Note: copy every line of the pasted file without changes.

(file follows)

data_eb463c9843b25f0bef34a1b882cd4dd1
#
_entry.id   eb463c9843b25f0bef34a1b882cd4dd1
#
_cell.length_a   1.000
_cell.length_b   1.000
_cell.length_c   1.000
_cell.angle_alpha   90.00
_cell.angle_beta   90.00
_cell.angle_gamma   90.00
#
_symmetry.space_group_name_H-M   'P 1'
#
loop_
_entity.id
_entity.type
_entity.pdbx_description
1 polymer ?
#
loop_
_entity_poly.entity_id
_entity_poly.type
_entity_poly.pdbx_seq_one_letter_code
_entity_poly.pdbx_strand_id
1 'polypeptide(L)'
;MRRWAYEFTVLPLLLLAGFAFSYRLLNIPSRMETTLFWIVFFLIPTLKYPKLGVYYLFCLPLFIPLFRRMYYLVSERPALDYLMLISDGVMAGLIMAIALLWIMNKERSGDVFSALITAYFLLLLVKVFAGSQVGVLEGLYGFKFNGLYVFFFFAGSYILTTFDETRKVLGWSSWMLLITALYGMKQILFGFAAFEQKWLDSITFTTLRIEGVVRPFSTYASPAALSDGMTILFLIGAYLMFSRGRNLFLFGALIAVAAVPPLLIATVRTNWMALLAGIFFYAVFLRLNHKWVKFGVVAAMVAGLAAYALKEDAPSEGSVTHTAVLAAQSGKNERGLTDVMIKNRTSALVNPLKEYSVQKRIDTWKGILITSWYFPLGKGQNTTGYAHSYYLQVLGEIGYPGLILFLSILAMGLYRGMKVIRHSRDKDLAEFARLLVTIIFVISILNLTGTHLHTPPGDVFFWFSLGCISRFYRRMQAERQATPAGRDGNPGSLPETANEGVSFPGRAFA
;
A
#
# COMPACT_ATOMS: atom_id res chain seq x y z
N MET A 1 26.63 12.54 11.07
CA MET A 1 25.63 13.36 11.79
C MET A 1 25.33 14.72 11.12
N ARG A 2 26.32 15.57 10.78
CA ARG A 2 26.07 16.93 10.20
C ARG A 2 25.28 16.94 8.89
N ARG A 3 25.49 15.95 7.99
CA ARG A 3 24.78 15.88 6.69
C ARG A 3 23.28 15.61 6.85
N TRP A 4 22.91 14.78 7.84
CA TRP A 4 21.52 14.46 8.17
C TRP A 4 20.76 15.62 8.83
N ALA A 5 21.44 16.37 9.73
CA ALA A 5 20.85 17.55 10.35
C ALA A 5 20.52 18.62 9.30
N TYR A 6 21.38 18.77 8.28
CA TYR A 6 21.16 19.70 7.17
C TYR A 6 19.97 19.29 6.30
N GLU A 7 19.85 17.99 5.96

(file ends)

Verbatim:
data_eb463c9843b25f0bef34a1b882cd4dd1
#
_entry.id   eb463c9843b25f0bef34a1b882cd4dd1
#
_cell.length_a   1.000
_cell.length_b   1.000
_cell.length_c   1.000
_cell.angle_alpha   90.00
_cell.angle_beta   90.00
_cell.angle_gamma   90.00
#
_symmetry.space_group_name_H-M   'P 1'
#
loop_
_entity.id
_entity.type
_entity.pdbx_description
1 polymer ?
#
loop_
_entity_poly.entity_id
_entity_poly.type
_entity_poly.pdbx_seq_one_letter_code
_entity_poly.pdbx_strand_id
1 'polypeptide(L)'
;MRRWAYEFTVLPLLLLAGFAFSYRLLNIPSRMETTLFWIVFFLIPTLKYPKLGVYYLFCLPLFIPLFRRMYYLVSERPALDYLMLISDGVMAGLIMAIALLWIMNKERSGDVFSALITAYFLLLLVKVFAGSQVGVLEGLYGFKFNGLYVFFFFAGSYILTTFDETRKVLGWSSWMLLITALYGMKQILFGFAAFEQKWLDSITFTTLRIEGVVRPFSTYASPAALSDGMTILFLIGAYLMFSRGRNLFLFGALIAVAAVPPLLIATVRTNWMALLAGIFFYAVFLRLNHKWVKFGVVAAMVAGLAAYALKEDAPSEGSVTHTAVLAAQSGKNERGLTDVMIKNRTSALVNPLKEYSVQKRIDTWKGILITSWYFPLGKGQNTTGYAHSYYLQVLGEIGYPGLILFLSILAMGLYRGMKVIRHSRDKDLAEFARLLVTIIFVISILNLTGTHLHTPPGDVFFWFSLGCISRFYRRMQAERQATPAGRDGNPGSLPETANEGVSFPGRAFA
;
A
#
# COMPACT_ATOMS: atom_id res chain seq x y z
N MET A 1 26.63 12.54 11.07
CA MET A 1 25.63 13.36 11.79
C MET A 1 25.33 14.72 11.12
N ARG A 2 26.32 15.57 10.78
CA ARG A 2 26.07 16.93 10.20
C ARG A 2 25.28 16.94 8.89
N ARG A 3 25.49 15.95 7.99
CA ARG A 3 24.78 15.88 6.69
C ARG A 3 23.28 15.61 6.85
N TRP A 4 22.91 14.78 7.84
CA TRP A 4 21.52 14.46 8.17
C TRP A 4 20.76 15.62 8.83
N ALA A 5 21.44 16.37 9.73
CA ALA A 5 20.85 17.55 10.35
C ALA A 5 20.52 18.62 9.30
N TYR A 6 21.38 18.77 8.28
CA TYR A 6 21.16 19.70 7.17
C TYR A 6 19.97 19.29 6.30
N GLU A 7 19.85 17.99 5.96